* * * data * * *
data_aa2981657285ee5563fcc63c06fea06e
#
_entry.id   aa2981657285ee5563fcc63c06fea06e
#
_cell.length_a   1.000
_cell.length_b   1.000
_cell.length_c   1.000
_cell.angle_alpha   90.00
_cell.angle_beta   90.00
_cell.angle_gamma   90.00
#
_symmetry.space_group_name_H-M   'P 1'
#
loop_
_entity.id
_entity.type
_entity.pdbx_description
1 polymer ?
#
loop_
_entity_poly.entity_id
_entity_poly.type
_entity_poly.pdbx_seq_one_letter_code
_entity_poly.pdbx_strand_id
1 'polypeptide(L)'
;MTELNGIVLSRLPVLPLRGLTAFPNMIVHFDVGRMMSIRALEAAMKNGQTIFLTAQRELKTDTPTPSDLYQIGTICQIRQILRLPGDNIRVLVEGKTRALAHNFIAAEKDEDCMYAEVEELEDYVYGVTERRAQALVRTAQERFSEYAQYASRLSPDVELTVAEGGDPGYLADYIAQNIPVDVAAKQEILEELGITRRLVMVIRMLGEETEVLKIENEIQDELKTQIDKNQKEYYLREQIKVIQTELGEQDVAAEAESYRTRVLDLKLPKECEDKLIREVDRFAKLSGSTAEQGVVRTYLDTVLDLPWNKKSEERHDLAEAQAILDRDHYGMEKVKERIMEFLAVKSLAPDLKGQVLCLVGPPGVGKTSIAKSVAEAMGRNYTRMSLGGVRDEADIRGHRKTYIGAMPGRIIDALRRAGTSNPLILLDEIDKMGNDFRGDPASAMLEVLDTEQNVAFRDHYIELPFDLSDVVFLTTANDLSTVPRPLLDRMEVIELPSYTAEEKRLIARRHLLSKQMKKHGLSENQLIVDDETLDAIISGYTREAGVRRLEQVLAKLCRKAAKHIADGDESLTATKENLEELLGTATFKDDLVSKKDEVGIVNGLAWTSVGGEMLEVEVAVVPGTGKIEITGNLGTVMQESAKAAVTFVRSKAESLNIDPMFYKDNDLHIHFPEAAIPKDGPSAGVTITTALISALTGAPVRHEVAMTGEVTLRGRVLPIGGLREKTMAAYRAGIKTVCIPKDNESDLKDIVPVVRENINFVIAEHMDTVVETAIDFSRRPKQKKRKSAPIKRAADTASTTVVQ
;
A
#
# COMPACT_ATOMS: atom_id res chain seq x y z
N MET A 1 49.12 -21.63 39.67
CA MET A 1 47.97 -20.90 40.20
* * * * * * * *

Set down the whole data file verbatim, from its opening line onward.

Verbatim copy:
data_aa2981657285ee5563fcc63c06fea06e
#
_entry.id   aa2981657285ee5563fcc63c06fea06e
#
_cell.length_a   1.000
_cell.length_b   1.000
_cell.length_c   1.000
_cell.angle_alpha   90.00
_cell.angle_beta   90.00
_cell.angle_gamma   90.00
#
_symmetry.space_group_name_H-M   'P 1'
#
loop_
_entity.id
_entity.type
_entity.pdbx_description
1 polymer ?
#
loop_
_entity_poly.entity_id
_entity_poly.type
_entity_poly.pdbx_seq_one_letter_code
_entity_poly.pdbx_strand_id
1 'polypeptide(L)'
;MTELNGIVLSRLPVLPLRGLTAFPNMIVHFDVGRMMSIRALEAAMKNGQTIFLTAQRELKTDTPTPSDLYQIGTICQIRQILRLPGDNIRVLVEGKTRALAHNFIAAEKDEDCMYAEVEELEDYVYGVTERRAQALVRTAQERFSEYAQYASRLSPDVELTVAEGGDPGYLADYIAQNIPVDVAAKQEILEELGITRRLVMVIRMLGEETEVLKIENEIQDELKTQIDKNQKEYYLREQIKVIQTELGEQDVAAEAESYRTRVLDLKLPKECEDKLIREVDRFAKLSGSTAEQGVVRTYLDTVLDLPWNKKSEERHDLAEAQAILDRDHYGMEKVKERIMEFLAVKSLAPDLKGQVLCLVGPPGVGKTSIAKSVAEAMGRNYTRMSLGGVRDEADIRGHRKTYIGAMPGRIIDALRRAGTSNPLILLDEIDKMGNDFRGDPASAMLEVLDTEQNVAFRDHYIELPFDLSDVVFLTTANDLSTVPRPLLDRMEVIELPSYTAEEKRLIARRHLLSKQMKKHGLSENQLIVDDETLDAIISGYTREAGVRRLEQVLAKLCRKAAKHIADGDESLTATKENLEELLGTATFKDDLVSKKDEVGIVNGLAWTSVGGEMLEVEVAVVPGTGKIEITGNLGTVMQESAKAAVTFVRSKAESLNIDPMFYKDNDLHIHFPEAAIPKDGPSAGVTITTALISALTGAPVRHEVAMTGEVTLRGRVLPIGGLREKTMAAYRAGIKTVCIPKDNESDLKDIVPVVRENINFVIAEHMDTVVETAIDFSRRPKQKKRKSAPIKRAADTASTTVVQ
;
A
#
# COMPACT_ATOMS: atom_id res chain seq x y z
N MET A 1 49.12 -21.63 39.67
CA MET A 1 47.97 -20.90 40.20